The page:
Two kids slumped on the couch, yours chewing a chunk of hair, the other staring at the floor. Your kid's been begging to have so and so over and nothing, nothing is happening. No talk much less play. They can't agree on what to do. They're bored. Moments away from asking to play Wii.
We've all been there. The playdate with The Kid Who Cannot Play.
The old-fashioned, unplugged version without adult intervention, the well-equipped playroom or the promise of snacks. This is the kid whose parent is amazed by the impromptu tiger hunt, the human pyramid in the backyard, the goth girl fashion show, the "dead man in a blanket" game. The logic-defying concoctions of children left to their own imaginations.
Behaviors I used to take for granted.
Critics have suggested that such coaching is yet another example of the over-scheduling and over-programming of our children. And, as someone whose scholarly work has consistently reinforced the idea that young people need unstructured imagination time, I’d probably have been opposed to recess coaches in the past. But childhood has changed so radically in recent years that I think the trend makes sense, at least at some schools and with some students. ....For children in past eras, participating in the culture of childhood was a socializing process. They learned to settle their own quarrels, to make and break their own rules, and to respect the rights of others. They learned that friends could be mean as well as kind, and that life was not always fair...Now that most children no longer participate in this free-form experience — play dates arranged by parents are no substitute — their peer socialization has suffered. One tangible result of this lack of socialization is the increase in bullying, teasing and discrimination that we see in all too many of our schools. Playtime Is Over, New York Times, March 26.Childhood has changed forever. Even Doc Elkind is throwing in the proverbial play time towel. What's next, Dr. Sears promoting infant formula? Autism Speaks advocating vaccines?
Even Wikipedia's got a spin on play time, rather the poor play-substitute, the much-maligned modern "play date":
A play date or playdate is an arranged appointment for children to get together for a few hours to play.
To play? As in interact. Okay, maybe....might need to tweak that wording.
Why do we need them?
...because the work schedules for busy parents, along with media warnings about leaving children unattended, prevent the kind of play that children of other generations participated in.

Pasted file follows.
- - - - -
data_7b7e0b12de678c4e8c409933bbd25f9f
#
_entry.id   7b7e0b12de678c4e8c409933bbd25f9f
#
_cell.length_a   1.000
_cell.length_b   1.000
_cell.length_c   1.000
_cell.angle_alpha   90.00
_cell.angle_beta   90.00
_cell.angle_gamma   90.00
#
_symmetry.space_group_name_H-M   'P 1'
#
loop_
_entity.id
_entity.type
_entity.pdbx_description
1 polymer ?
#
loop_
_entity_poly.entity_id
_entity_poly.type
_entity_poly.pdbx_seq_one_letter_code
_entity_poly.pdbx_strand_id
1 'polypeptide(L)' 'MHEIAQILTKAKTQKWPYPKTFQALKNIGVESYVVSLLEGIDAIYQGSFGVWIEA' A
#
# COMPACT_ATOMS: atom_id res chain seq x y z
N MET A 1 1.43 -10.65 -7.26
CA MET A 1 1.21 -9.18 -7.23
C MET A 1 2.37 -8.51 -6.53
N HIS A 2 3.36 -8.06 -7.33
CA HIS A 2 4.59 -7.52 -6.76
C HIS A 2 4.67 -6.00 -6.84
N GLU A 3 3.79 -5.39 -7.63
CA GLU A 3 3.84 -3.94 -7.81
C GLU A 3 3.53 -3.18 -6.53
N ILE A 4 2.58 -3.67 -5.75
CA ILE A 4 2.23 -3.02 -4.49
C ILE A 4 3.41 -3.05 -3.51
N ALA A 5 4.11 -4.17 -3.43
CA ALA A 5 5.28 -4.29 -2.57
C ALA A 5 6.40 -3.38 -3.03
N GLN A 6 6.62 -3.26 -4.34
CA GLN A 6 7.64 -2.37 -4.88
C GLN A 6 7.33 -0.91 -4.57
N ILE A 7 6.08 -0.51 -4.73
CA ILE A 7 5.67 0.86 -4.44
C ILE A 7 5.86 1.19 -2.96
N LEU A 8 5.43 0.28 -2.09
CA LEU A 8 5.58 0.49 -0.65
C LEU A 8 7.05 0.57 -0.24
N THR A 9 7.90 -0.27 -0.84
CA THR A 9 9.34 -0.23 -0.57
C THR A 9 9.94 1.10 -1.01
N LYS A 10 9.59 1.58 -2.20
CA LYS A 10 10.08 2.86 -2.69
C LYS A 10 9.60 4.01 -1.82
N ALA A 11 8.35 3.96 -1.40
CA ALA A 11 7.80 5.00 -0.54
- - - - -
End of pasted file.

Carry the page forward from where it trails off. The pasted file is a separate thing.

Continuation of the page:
Like my dad and his 6 siblings playing kick the can in the street in the dark. Or riding their bikes down town without helmets, water or cell phones. While his mother, bless her, stayed home cleaning, cooking, and washing without benefit of Prozac, Oprah, or Facebook friends.
The intention of a playdate is to give children time to interact freely in a less structured environment than other planned activities might provide. Playdates are different from organized activities or scheduled sports, because they are not usually structured.
Unless the parent has prepared several planned activities or pre-packaged craft projects.
Playdates are a late 20th century innovation. Playdates are becoming part of the vernacular of popular culture and form a part of children’s "down time." Most parents prefer children to use these hours to form friendships by playing with other children either one-on-one or within small groups. When children are very young, most parents stay for the playdate and use the time to form their own friendships and parental alliances.Parental alliances! Juicy. The reason I dropped out of the "play group" scene years ago. Thank goodness no one's asked me to join a play group in ages. Talk about stress.
Has anyone actually enjoyed the company of ten moms and ten toddlers plus a few infants crammed into a living room? Maybe it's just me. I prefer my mommies and small children in small groups.
The good news, "play group" and "recess facilitator" are up for grabs on Wikipedia. Go for it.
Okay I'm caging the cattiness as I can no longer blame Vicodin. What about you and your play date woes? What's the worst no-play play date you've experienced? Anyone boycott play dates altogether? All you introvert moms of introvert children, be honest. Like pulling teeth, no?